Marx-Engels Correspondence 1871

Marx to Wilhelm Liebknecht
In Leipzig


Written: April 6, 1871;
Source: Marx and Engels Correspondence;
Publisher: International Publishers (1968);
First Published: Gestamtausgabe;
Translated: Donna Torr;
Transcribed: Sally Ryan in 1999;
HTML Markup: Sally Ryan.

London, April 6 1871

It appears that the defeat of the Parisians was their own fault, but a fault which really arose from their too great honnêteté [decency]. The Central Committee and later the Commune gave the mischievous abortion Thiers time to centralise hostile forces, in the first place by their folly in trying not to start civil war--as if Thiers had not started it by his attempt at the forcible disarming of Paris, as if the National Assembly, which was only summoned to decide the question of war or peace with the Prussians, had not immediately declared war on the Republic! (2) In order that the appearance of having usurped power should not attach to them they lost precious moments--(they should immediately have advanced on Versailles after the defeat (Place Vendôme) of the reaction in Paris)--by the election of the Commune, the organisation of which, etc., cost yet more time.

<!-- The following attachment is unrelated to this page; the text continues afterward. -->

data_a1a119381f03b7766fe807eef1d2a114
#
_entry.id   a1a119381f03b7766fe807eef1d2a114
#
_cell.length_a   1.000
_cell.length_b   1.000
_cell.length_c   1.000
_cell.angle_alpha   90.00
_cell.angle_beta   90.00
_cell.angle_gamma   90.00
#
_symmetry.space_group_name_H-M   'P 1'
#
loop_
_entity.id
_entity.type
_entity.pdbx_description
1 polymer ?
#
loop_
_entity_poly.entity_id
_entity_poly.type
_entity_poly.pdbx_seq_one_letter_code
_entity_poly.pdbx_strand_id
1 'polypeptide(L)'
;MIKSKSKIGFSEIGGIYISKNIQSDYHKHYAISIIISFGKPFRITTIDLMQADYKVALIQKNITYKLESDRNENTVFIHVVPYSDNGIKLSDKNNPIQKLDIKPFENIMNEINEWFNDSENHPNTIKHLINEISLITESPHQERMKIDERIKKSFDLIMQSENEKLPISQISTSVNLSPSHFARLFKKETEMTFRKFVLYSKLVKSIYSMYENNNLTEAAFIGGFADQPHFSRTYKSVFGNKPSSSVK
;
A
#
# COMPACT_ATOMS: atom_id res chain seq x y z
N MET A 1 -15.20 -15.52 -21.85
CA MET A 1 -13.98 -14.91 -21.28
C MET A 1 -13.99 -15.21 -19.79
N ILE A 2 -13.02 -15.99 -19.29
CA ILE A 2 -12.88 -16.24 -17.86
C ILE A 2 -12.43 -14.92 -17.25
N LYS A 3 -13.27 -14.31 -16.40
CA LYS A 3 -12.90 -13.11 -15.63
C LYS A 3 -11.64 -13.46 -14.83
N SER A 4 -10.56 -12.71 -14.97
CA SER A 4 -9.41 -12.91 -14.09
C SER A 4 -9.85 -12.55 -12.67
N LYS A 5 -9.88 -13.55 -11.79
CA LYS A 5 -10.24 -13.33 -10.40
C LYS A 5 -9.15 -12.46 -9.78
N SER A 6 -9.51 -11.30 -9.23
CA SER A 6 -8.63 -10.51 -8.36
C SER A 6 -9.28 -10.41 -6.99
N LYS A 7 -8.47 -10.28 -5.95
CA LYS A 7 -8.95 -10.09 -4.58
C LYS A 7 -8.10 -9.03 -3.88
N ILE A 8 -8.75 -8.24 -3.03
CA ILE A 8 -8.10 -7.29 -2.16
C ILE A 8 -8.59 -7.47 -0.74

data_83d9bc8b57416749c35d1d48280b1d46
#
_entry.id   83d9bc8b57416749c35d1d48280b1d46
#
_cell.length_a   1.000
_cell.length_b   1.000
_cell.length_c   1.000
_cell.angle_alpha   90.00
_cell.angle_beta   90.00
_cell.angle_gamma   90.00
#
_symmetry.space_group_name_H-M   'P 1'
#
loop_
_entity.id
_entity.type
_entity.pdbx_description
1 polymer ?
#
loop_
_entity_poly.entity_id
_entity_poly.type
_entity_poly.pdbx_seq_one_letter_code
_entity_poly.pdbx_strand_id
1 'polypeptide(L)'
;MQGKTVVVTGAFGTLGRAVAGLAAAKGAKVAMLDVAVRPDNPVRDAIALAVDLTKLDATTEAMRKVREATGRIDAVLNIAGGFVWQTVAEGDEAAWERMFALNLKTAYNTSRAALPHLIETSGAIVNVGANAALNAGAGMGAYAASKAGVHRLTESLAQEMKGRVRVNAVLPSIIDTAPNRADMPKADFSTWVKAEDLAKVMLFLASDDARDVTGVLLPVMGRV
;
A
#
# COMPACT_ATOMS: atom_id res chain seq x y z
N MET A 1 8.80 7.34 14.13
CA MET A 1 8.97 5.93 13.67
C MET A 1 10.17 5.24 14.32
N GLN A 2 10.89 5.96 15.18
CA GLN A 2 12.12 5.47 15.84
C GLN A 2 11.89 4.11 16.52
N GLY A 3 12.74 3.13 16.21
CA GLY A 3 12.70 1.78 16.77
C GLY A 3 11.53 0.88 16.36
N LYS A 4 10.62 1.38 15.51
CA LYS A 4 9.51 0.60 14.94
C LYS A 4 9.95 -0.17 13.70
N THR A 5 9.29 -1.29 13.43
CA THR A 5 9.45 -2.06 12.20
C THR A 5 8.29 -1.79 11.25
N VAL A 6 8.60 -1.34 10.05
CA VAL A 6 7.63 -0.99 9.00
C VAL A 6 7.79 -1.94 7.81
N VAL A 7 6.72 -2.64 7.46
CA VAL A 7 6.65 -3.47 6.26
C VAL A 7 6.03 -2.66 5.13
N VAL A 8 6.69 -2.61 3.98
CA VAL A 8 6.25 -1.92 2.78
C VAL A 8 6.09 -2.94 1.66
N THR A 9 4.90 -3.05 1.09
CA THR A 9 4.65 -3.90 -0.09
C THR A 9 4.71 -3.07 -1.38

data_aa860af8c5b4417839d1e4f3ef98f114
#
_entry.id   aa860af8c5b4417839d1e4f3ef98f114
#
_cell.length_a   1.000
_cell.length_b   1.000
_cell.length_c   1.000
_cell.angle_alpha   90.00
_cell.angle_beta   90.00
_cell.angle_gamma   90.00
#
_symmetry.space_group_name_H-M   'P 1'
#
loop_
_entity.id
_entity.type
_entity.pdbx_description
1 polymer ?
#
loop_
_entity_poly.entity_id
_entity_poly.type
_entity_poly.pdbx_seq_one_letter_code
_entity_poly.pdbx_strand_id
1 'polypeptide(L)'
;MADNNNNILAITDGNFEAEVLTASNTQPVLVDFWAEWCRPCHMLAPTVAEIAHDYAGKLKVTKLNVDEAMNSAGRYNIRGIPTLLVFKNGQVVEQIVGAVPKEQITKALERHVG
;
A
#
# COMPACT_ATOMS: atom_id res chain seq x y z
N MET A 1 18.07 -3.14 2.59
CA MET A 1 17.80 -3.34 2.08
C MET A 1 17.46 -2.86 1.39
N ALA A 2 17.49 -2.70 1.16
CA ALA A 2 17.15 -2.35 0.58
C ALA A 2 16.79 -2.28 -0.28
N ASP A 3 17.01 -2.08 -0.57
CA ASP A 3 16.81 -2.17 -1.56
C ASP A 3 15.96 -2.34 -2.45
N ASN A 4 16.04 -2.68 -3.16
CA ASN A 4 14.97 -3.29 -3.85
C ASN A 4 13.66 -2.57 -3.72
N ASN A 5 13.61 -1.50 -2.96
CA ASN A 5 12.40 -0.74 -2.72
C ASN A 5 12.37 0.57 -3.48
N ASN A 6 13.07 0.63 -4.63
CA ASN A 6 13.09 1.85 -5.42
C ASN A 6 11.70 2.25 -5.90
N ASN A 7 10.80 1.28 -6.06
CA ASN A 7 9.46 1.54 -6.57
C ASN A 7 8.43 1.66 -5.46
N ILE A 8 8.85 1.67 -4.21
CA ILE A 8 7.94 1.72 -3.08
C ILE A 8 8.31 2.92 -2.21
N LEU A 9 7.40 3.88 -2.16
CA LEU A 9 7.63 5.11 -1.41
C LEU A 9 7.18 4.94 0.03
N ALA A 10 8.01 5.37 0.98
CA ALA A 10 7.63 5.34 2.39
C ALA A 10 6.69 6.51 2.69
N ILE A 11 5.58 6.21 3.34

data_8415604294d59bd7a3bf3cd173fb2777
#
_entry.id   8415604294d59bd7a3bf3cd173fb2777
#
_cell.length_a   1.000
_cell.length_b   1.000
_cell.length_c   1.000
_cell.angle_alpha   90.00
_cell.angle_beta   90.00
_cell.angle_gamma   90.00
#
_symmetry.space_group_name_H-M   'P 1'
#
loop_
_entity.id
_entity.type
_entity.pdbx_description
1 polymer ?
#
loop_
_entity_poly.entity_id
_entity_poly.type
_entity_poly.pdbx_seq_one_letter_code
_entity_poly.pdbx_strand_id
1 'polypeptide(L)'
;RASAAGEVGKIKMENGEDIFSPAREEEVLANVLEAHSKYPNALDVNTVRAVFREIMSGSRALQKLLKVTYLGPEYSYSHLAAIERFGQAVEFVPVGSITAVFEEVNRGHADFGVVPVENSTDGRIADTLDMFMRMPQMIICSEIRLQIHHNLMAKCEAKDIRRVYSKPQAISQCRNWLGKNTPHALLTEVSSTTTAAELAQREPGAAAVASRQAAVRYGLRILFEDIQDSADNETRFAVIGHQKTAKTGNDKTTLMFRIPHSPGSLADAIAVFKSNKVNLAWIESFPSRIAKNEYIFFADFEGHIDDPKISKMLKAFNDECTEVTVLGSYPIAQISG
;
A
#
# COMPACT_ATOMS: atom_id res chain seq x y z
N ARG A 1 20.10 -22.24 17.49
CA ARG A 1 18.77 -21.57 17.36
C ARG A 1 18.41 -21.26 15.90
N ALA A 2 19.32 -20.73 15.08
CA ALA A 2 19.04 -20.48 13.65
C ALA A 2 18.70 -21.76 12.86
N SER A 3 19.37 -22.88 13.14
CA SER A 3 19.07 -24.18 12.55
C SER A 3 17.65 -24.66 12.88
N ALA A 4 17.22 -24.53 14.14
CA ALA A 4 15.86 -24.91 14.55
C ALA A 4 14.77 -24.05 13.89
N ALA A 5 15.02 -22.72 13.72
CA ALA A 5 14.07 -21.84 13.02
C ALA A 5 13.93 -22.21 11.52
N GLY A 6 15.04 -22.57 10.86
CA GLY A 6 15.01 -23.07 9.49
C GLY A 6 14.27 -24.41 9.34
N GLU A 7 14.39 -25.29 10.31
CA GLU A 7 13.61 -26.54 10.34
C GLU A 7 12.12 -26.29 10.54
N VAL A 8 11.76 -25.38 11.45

You must not believe a word of all the stuff you may see in the papers about the internal events in Paris. It is all lies and deception. Never has the vileness of bourgeois journalism displayed itself more brilliantly.

It is highly characteristic that the German Unity-Emperor and Unity-Parliament in Berlin appear not to exist at all for the outside world. Every breath of wind that stirs in Paris excites more interest.

You must carefully follow what is happening in the Danubian Principalities. If the revolution in France is temporarily defeated--the movement there can only be suppressed for a short time--there will be a new business of war for Europe beginning in the East, and Rumania will offer the orthodox tsar the first pretext for it. So look out on that side.